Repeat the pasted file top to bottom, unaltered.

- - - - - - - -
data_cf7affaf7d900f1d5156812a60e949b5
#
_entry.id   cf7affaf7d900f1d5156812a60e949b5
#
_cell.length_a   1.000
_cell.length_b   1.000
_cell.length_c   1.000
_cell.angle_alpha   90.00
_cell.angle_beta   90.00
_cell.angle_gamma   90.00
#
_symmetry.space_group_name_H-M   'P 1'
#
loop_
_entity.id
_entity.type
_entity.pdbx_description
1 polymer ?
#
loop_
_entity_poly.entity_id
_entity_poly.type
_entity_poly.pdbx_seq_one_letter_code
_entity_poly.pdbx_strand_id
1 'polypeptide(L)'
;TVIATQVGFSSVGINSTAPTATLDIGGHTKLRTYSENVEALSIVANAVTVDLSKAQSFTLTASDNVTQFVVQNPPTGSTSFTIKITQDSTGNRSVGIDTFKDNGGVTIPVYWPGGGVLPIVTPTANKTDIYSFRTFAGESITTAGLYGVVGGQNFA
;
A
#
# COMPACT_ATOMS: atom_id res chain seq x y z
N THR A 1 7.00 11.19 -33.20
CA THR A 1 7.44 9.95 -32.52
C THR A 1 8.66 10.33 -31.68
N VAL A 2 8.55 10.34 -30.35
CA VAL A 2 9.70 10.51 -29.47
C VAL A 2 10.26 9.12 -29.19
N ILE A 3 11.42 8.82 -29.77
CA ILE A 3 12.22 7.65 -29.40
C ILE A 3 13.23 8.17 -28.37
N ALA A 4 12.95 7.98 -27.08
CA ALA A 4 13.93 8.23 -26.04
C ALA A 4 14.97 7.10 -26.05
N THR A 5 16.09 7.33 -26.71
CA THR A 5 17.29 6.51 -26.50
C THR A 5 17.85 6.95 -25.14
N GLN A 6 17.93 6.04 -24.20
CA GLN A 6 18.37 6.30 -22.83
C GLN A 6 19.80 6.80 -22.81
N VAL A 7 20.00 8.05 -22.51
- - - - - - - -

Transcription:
data_cf7affaf7d900f1d5156812a60e949b5
#
_entry.id   cf7affaf7d900f1d5156812a60e949b5
#
_cell.length_a   1.000
_cell.length_b   1.000
_cell.length_c   1.000
_cell.angle_alpha   90.00
_cell.angle_beta   90.00
_cell.angle_gamma   90.00
#
_symmetry.space_group_name_H-M   'P 1'
#
loop_
_entity.id
_entity.type
_entity.pdbx_description
1 polymer ?
#
loop_
_entity_poly.entity_id
_entity_poly.type
_entity_poly.pdbx_seq_one_letter_code
_entity_poly.pdbx_strand_id
1 'polypeptide(L)'
;TVIATQVGFSSVGINSTAPTATLDIGGHTKLRTYSENVEALSIVANAVTVDLSKAQSFTLTASDNVTQFVVQNPPTGSTSFTIKITQDSTGNRSVGIDTFKDNGGVTIPVYWPGGGVLPIVTPTANKTDIYSFRTFAGESITTAGLYGVVGGQNFA
;
A
#
# COMPACT_ATOMS: atom_id res chain seq x y z
N THR A 1 7.00 11.19 -33.20
CA THR A 1 7.44 9.95 -32.52
C THR A 1 8.66 10.33 -31.68
N VAL A 2 8.55 10.34 -30.35
CA VAL A 2 9.70 10.51 -29.47
C VAL A 2 10.26 9.12 -29.19
N ILE A 3 11.42 8.82 -29.77
CA ILE A 3 12.22 7.65 -29.40
C ILE A 3 13.23 8.17 -28.37
N ALA A 4 12.95 7.98 -27.08
CA ALA A 4 13.93 8.23 -26.04
C ALA A 4 14.97 7.10 -26.05
N THR A 5 16.09 7.33 -26.71
CA THR A 5 17.29 6.51 -26.50
C THR A 5 17.85 6.95 -25.14
N GLN A 6 17.93 6.04 -24.20
CA GLN A 6 18.37 6.30 -22.83
C GLN A 6 19.80 6.80 -22.81
N VAL A 7 20.00 8.05 -22.51